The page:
While crack addiction may not be considered the epidemic it once was in the United States, it is still a major issue in many communities. Crack is a highly addictive and deadly drug that is widespread and easily obtainable.
Crack is made by combining cocaine with additives such as baking soda in order to strengthen its effects and increase profitability for drug dealers. Crack is potentially one of the most well-known and stigmatized drugs in the country. The 1980s featured a crack problem among communities that were severe that the government considered it to be an epidemic.
Crack users will experience manic and sudden bursts of unexplained energy. They will often appear agitated, paranoid, excited beyond reason. As the dose wears off, users will experience fatigue and a need to sleep for long periods.
For those who use crack regularly, the sudden swings of great energy to immense fatigue can lead to many mental health issues. Mood swings, violent behavior, and depression can all occur among those addicted to the drug. Attempting to stop using the drug without help can lead to suicidal thoughts and uncontrollable physical ticks often referred to as jitters.
The Origins of Crack Cocaine
Crack cocaine is made from the leaves of the coca plant. Originating in South America, coca leaves have been used since ancient times for their euphoric effects. When English travelers came to South America and saw how the coca leaves were used, they brought them back to England. Soon they became widely available across Europe.
In 1855, pure cocaine was extracted from coca leaves for the first time. This led to the medical discovery of anesthetics such as Novocain, but also the abuse of cocaine quickly became a problem throughout the world.
By the mid-20th century, cocaine had already become illegal in much of the world. However, it remained a prominent cash crop for many South American countries. Cartels began to form around the growing and exporting of cocaine into countries where it remained illegal.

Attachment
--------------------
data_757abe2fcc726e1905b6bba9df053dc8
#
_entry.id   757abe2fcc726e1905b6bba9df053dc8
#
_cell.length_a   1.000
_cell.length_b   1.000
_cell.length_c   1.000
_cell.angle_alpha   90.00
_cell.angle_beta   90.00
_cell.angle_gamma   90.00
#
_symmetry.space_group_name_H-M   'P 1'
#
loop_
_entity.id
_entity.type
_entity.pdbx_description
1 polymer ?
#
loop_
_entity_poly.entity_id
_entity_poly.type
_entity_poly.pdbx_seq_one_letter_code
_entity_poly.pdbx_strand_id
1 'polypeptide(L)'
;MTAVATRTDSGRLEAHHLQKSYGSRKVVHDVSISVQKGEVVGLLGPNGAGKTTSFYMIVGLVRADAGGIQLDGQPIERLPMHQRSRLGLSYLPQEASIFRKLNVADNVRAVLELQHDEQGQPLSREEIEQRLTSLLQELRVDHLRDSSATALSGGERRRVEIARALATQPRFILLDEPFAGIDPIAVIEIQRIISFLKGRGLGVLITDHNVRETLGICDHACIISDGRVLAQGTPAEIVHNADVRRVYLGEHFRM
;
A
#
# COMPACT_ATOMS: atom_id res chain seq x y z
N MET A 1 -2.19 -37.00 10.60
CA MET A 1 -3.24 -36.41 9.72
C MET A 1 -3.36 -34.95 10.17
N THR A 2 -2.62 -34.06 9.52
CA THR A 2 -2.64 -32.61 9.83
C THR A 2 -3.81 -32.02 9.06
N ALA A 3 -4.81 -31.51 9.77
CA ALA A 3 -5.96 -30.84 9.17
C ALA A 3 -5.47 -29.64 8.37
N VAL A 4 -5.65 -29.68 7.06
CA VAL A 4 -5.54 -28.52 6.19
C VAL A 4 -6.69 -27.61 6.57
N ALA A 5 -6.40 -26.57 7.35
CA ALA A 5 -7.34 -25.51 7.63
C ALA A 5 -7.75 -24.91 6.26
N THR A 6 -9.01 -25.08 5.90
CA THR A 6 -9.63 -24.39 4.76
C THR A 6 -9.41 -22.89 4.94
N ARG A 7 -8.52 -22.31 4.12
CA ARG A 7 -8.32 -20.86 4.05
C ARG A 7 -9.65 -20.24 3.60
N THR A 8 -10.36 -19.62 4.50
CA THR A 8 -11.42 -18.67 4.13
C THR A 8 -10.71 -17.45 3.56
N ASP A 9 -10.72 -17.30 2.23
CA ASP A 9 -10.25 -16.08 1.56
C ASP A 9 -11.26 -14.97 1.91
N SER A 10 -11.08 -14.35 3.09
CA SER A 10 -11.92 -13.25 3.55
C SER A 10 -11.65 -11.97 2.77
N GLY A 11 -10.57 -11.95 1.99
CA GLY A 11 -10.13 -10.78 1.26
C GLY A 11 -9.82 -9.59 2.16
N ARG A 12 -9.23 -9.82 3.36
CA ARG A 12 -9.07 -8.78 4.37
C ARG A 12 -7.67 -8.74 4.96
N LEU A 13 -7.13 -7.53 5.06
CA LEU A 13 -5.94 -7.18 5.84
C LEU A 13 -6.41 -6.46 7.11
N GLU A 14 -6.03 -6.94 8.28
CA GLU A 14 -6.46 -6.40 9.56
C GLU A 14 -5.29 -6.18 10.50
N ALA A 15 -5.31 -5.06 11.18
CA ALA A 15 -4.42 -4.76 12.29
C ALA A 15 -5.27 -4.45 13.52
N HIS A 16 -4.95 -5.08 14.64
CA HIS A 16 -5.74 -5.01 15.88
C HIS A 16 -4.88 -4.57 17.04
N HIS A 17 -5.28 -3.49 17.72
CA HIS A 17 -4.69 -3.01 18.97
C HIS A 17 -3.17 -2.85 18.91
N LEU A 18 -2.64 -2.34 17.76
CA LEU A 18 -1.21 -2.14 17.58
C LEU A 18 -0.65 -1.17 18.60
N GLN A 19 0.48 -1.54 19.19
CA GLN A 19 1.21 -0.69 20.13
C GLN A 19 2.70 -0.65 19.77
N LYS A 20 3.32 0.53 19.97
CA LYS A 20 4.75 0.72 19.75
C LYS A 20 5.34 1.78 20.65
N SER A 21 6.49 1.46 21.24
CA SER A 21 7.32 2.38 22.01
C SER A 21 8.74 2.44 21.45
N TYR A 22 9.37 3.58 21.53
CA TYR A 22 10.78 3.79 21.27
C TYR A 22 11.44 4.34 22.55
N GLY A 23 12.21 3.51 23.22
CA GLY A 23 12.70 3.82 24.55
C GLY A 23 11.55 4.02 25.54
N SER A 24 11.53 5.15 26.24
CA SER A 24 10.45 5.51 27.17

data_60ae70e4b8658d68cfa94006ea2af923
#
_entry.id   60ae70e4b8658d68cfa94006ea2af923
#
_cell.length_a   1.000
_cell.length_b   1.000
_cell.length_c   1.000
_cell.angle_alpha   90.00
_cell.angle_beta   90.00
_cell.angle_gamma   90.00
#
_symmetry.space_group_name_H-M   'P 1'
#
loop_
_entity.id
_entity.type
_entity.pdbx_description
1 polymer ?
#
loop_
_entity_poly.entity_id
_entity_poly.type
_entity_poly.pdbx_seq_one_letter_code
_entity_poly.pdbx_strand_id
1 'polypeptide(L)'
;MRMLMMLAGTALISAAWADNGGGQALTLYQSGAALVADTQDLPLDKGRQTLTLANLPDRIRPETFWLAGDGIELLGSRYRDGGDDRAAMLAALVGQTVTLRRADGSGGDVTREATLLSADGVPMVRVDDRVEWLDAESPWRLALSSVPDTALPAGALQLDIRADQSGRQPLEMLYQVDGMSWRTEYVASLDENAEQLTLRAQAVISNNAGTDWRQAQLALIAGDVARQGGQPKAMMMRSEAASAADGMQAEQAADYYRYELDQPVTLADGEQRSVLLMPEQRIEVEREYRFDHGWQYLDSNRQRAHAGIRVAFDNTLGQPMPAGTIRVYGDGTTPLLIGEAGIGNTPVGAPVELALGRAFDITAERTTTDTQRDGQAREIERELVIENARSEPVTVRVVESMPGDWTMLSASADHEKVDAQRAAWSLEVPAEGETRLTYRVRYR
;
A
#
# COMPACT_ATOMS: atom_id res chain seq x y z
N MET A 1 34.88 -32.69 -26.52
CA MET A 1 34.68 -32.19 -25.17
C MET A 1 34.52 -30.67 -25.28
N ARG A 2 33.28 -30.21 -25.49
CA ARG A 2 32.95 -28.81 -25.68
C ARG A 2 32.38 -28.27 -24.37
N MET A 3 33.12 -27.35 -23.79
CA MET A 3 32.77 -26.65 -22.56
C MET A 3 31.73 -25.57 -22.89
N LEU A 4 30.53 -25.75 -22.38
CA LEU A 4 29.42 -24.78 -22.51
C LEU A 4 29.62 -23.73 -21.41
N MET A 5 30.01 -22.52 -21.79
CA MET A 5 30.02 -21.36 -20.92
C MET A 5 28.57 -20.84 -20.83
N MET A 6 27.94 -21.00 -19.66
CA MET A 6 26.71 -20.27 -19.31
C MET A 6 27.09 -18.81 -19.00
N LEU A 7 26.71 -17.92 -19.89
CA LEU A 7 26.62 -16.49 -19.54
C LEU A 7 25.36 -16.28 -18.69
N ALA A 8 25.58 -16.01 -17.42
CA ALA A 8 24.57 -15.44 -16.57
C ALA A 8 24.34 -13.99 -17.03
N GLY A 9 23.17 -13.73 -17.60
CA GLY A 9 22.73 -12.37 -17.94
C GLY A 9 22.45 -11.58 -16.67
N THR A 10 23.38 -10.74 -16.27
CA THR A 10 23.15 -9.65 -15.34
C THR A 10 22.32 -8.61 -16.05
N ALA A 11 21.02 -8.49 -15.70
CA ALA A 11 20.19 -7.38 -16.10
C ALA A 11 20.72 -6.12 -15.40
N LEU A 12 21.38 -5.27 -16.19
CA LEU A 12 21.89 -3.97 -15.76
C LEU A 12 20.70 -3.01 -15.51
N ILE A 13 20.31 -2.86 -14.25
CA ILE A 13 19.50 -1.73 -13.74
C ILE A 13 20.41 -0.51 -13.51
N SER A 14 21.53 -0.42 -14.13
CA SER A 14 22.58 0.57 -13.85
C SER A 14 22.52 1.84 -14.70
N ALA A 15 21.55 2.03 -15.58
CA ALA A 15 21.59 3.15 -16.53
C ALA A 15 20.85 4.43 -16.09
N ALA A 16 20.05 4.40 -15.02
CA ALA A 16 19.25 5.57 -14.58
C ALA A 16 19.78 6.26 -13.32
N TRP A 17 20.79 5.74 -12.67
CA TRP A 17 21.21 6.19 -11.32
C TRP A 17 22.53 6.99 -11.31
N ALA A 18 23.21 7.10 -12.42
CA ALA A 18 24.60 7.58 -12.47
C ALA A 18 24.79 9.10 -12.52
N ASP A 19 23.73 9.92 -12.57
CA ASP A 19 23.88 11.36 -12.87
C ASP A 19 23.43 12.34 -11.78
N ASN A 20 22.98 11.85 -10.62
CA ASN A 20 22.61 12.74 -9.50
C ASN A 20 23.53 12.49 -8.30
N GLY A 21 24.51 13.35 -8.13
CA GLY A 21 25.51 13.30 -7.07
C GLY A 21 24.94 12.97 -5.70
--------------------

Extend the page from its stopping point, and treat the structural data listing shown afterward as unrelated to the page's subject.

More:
Cocaine became so common in South America that it became harder to sell. There was simply too much on the market for many of the cartels to make money. The chemical sodium bicarbonate was added to powdered cocaine in order to make the effects stronger in hopes it would be easier to sell. This was the invention of crack cocaine.
The first traces of crack came from South America into Miami in 1981. By 1984, crack was in mass production and could be found in every major American city.
The Crack Epidemic
The crack epidemic refers to a period when the usage of crack skyrocketed in the United States during the 1980s. Due to the high profit margin for those who sold drugs, crack became a popular option to push. Quickly it became one of the largest street drugs in America because of how cheap it was to buy and the strength of its effects.
The crack epidemic had a particularly devastating impact in urban environments, especially on the African-American communities. As industries began moving outside of cities during the administration of Ronald Reagan, crack introduced a new economy to otherwise abandoned inner-city neighborhoods.
Young men who could not find jobs were suddenly able to make large amounts of money by selling crack. The demand for the drug on the streets continued to rise and the ability to sell and make money continuously pulled more people into the drug world.
Due to the economics of the drug-selling world, violence began to skyrocket in the mid-1980s. Independent drug dealers began to use violence to defend and expand their territory, which in turn would lead to more profit.
The Reagan administration began implementing policies to combat the effects of the crack epidemic of city communities, which they deemed the “War on Drugs”. Federal anti-drug laws were passed and funding was raised in the name of ending the use of crack cocaine.
The policies of the “War on Drugs” were based on deterrence strategies. This includes heavy punishments for even the smallest of drugs dealers selling crack cocaine. The belief behind deterrence strategies is that overly harsh punishments should scare away more people from either buying or selling crack.
These policies quickly increased prison populations, especially among young black males. Courts became overrun in small drug cases and law enforcement agencies struggled to keep up. Today, many consider the policies of the “War on Drugs” to have been a failure that made the drug problems in cities worse rather than better.